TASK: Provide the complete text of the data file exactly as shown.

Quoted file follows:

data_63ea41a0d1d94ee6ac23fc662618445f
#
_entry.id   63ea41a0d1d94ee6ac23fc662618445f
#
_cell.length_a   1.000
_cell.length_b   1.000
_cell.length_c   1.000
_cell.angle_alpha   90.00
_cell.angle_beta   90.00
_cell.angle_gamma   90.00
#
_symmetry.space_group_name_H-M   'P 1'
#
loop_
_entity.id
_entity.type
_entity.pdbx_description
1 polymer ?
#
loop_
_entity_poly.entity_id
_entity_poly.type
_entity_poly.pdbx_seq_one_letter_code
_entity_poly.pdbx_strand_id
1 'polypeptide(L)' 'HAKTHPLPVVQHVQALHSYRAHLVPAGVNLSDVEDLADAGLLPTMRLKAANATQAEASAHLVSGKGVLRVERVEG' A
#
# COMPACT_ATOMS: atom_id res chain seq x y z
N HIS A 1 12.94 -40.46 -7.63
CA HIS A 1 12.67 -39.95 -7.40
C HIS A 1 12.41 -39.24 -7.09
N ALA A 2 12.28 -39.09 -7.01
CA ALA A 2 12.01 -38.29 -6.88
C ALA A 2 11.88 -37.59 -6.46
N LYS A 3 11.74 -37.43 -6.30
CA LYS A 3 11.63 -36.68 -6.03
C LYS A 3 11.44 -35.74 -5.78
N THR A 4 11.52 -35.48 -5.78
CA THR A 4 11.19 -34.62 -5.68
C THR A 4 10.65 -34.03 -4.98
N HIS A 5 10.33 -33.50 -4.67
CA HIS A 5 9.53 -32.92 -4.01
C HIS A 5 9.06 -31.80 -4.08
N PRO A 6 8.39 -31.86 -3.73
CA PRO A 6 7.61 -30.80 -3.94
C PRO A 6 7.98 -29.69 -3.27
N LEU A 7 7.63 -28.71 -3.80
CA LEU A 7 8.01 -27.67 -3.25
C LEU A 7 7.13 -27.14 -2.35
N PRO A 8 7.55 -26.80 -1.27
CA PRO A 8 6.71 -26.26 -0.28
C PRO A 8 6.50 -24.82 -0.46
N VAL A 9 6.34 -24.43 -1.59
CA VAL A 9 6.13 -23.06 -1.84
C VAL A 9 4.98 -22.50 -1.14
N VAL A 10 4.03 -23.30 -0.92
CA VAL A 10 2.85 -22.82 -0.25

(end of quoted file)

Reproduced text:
data_63ea41a0d1d94ee6ac23fc662618445f
#
_entry.id   63ea41a0d1d94ee6ac23fc662618445f
#
_cell.length_a   1.000
_cell.length_b   1.000
_cell.length_c   1.000
_cell.angle_alpha   90.00
_cell.angle_beta   90.00
_cell.angle_gamma   90.00
#
_symmetry.space_group_name_H-M   'P 1'
#
loop_
_entity.id
_entity.type
_entity.pdbx_description
1 polymer ?
#
loop_
_entity_poly.entity_id
_entity_poly.type
_entity_poly.pdbx_seq_one_letter_code
_entity_poly.pdbx_strand_id
1 'polypeptide(L)' 'HAKTHPLPVVQHVQALHSYRAHLVPAGVNLSDVEDLADAGLLPTMRLKAANATQAEASAHLVSGKGVLRVERVEG' A
#
# COMPACT_ATOMS: atom_id res chain seq x y z
N HIS A 1 12.94 -40.46 -7.63
CA HIS A 1 12.67 -39.95 -7.40
C HIS A 1 12.41 -39.24 -7.09
N ALA A 2 12.28 -39.09 -7.01
CA ALA A 2 12.01 -38.29 -6.88
C ALA A 2 11.88 -37.59 -6.46
N LYS A 3 11.74 -37.43 -6.30
CA LYS A 3 11.63 -36.68 -6.03
C LYS A 3 11.44 -35.74 -5.78
N THR A 4 11.52 -35.48 -5.78
CA THR A 4 11.19 -34.62 -5.68
C THR A 4 10.65 -34.03 -4.98
N HIS A 5 10.33 -33.50 -4.67
CA HIS A 5 9.53 -32.92 -4.01
C HIS A 5 9.06 -31.80 -4.08
N PRO A 6 8.39 -31.86 -3.73
CA PRO A 6 7.61 -30.80 -3.94
C PRO A 6 7.98 -29.69 -3.27
N LEU A 7 7.63 -28.71 -3.80
CA LEU A 7 8.01 -27.67 -3.25
C LEU A 7 7.13 -27.14 -2.35
N PRO A 8 7.55 -26.80 -1.27
CA PRO A 8 6.71 -26.26 -0.28
C PRO A 8 6.50 -24.82 -0.46
N VAL A 9 6.34 -24.43 -1.59
CA VAL A 9 6.13 -23.06 -1.84
C VAL A 9 4.98 -22.50 -1.14
N VAL A 10 4.03 -23.30 -0.92
CA VAL A 10 2.85 -22.82 -0.25